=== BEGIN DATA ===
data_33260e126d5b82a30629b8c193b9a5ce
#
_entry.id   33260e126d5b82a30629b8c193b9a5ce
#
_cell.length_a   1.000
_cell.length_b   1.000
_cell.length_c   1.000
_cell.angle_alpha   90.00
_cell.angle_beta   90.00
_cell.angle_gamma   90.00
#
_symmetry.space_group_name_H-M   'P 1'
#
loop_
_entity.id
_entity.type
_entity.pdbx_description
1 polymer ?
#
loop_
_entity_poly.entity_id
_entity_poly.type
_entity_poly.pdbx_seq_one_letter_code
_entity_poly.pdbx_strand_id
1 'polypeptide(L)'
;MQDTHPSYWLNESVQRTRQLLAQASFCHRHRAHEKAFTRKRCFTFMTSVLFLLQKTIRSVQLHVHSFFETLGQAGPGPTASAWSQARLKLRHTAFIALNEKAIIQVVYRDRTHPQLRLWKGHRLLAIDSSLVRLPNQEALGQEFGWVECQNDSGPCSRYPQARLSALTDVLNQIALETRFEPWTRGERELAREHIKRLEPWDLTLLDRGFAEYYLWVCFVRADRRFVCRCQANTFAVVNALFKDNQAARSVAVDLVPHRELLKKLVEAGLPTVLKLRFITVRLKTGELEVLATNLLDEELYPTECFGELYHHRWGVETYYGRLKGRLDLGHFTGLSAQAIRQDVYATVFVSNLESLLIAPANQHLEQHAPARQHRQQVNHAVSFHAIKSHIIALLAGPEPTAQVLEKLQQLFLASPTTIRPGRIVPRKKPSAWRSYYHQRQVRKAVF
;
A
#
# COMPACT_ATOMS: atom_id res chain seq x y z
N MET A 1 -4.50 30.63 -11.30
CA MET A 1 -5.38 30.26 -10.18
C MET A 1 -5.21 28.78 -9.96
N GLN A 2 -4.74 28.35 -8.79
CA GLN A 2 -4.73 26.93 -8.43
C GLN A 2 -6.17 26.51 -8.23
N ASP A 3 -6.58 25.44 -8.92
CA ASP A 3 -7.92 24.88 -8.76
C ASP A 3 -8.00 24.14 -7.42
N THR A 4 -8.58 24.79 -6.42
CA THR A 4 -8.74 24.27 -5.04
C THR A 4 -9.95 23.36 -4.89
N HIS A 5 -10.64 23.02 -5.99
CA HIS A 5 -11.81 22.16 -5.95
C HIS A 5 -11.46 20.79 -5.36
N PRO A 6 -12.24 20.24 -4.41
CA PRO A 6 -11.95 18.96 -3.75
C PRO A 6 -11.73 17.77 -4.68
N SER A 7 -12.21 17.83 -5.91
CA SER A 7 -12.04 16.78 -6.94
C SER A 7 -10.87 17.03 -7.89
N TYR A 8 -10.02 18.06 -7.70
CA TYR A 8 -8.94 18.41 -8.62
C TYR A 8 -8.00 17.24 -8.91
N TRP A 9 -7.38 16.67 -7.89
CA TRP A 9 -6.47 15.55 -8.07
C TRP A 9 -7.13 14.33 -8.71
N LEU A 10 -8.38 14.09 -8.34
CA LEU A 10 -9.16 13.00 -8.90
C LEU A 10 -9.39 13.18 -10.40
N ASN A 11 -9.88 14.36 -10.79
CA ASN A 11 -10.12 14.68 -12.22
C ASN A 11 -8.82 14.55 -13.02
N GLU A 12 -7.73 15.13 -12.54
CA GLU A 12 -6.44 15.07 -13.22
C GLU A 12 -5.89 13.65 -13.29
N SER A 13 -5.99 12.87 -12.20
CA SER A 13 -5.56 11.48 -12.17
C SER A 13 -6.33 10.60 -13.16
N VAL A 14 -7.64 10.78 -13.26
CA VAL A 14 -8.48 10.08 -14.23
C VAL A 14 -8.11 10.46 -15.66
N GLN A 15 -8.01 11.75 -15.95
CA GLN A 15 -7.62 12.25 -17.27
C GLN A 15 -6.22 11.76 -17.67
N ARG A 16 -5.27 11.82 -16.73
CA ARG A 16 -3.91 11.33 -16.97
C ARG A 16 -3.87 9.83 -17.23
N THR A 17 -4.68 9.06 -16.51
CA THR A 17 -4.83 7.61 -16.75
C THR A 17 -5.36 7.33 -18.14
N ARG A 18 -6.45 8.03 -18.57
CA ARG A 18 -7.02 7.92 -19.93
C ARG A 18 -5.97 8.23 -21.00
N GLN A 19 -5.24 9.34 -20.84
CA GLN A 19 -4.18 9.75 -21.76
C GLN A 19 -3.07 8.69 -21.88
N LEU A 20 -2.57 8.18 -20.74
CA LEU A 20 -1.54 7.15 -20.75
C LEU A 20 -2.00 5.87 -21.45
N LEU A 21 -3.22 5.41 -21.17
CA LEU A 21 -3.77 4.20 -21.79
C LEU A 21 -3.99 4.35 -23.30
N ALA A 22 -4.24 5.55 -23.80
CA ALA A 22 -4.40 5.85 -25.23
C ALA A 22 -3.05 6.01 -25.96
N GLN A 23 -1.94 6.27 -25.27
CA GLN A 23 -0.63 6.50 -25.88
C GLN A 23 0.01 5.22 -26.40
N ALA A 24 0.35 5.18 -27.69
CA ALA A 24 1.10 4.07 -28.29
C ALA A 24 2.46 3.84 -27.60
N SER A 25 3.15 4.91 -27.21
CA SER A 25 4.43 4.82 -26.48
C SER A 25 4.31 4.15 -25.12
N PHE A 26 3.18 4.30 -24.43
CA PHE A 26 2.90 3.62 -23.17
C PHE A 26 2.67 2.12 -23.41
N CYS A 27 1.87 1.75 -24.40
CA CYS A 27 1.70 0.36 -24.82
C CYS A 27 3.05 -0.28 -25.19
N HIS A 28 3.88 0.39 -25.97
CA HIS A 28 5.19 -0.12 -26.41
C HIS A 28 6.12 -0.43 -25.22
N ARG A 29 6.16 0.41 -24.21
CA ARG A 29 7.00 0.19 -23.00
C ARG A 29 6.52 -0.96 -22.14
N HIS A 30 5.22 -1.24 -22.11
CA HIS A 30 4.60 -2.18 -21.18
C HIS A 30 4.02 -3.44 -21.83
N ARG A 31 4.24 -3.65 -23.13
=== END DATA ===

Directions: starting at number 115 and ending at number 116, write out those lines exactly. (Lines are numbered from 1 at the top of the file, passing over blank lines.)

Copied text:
N ARG A 29 6.16 0.41 -24.21
CA ARG A 29 7.00 0.19 -23.00